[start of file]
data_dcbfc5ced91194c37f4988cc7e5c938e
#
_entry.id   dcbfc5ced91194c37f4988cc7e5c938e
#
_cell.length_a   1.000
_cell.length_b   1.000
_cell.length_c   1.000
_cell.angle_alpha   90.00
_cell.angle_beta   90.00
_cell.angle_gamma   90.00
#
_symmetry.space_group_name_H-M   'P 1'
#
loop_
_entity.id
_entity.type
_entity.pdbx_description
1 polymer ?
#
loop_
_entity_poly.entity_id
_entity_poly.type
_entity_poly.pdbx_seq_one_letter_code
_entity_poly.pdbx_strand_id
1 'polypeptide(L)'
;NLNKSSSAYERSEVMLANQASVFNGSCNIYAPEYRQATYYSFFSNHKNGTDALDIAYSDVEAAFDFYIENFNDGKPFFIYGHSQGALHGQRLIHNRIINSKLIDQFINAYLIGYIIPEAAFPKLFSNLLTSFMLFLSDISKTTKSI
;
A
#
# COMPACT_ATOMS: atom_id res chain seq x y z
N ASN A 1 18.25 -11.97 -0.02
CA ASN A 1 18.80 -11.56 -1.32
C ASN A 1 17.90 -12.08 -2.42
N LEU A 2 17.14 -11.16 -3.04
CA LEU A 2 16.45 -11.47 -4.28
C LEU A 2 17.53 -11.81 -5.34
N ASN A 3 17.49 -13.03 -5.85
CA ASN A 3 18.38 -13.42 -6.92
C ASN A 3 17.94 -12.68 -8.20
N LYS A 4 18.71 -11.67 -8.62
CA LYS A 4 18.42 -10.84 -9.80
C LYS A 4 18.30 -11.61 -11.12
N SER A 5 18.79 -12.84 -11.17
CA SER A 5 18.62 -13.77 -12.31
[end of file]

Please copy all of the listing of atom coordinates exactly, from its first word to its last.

data_dcbfc5ced91194c37f4988cc7e5c938e
#
_entry.id   dcbfc5ced91194c37f4988cc7e5c938e
#
_cell.length_a   1.000
_cell.length_b   1.000
_cell.length_c   1.000
_cell.angle_alpha   90.00
_cell.angle_beta   90.00
_cell.angle_gamma   90.00
#
_symmetry.space_group_name_H-M   'P 1'
#
loop_
_entity.id
_entity.type
_entity.pdbx_description
1 polymer ?
#
loop_
_entity_poly.entity_id
_entity_poly.type
_entity_poly.pdbx_seq_one_letter_code
_entity_poly.pdbx_strand_id
1 'polypeptide(L)'
;NLNKSSSAYERSEVMLANQASVFNGSCNIYAPEYRQATYYSFFSNHKNGTDALDIAYSDVEAAFDFYIENFNDGKPFFIYGHSQGALHGQRLIHNRIINSKLIDQFINAYLIGYIIPEAAFPKLFSNLLTSFMLFLSDISKTTKSI
;
A
#
# COMPACT_ATOMS: atom_id res chain seq x y z
N ASN A 1 18.25 -11.97 -0.02
CA ASN A 1 18.80 -11.56 -1.32
C ASN A 1 17.90 -12.08 -2.42
N LEU A 2 17.14 -11.16 -3.04
CA LEU A 2 16.45 -11.47 -4.28
C LEU A 2 17.53 -11.81 -5.34
N ASN A 3 17.49 -13.03 -5.85
CA ASN A 3 18.38 -13.42 -6.92
C ASN A 3 17.94 -12.68 -8.20
N LYS A 4 18.71 -11.67 -8.62
CA LYS A 4 18.42 -10.84 -9.80
C LYS A 4 18.30 -11.61 -11.12
N SER A 5 18.79 -12.84 -11.17
CA SER A 5 18.62 -13.77 -12.31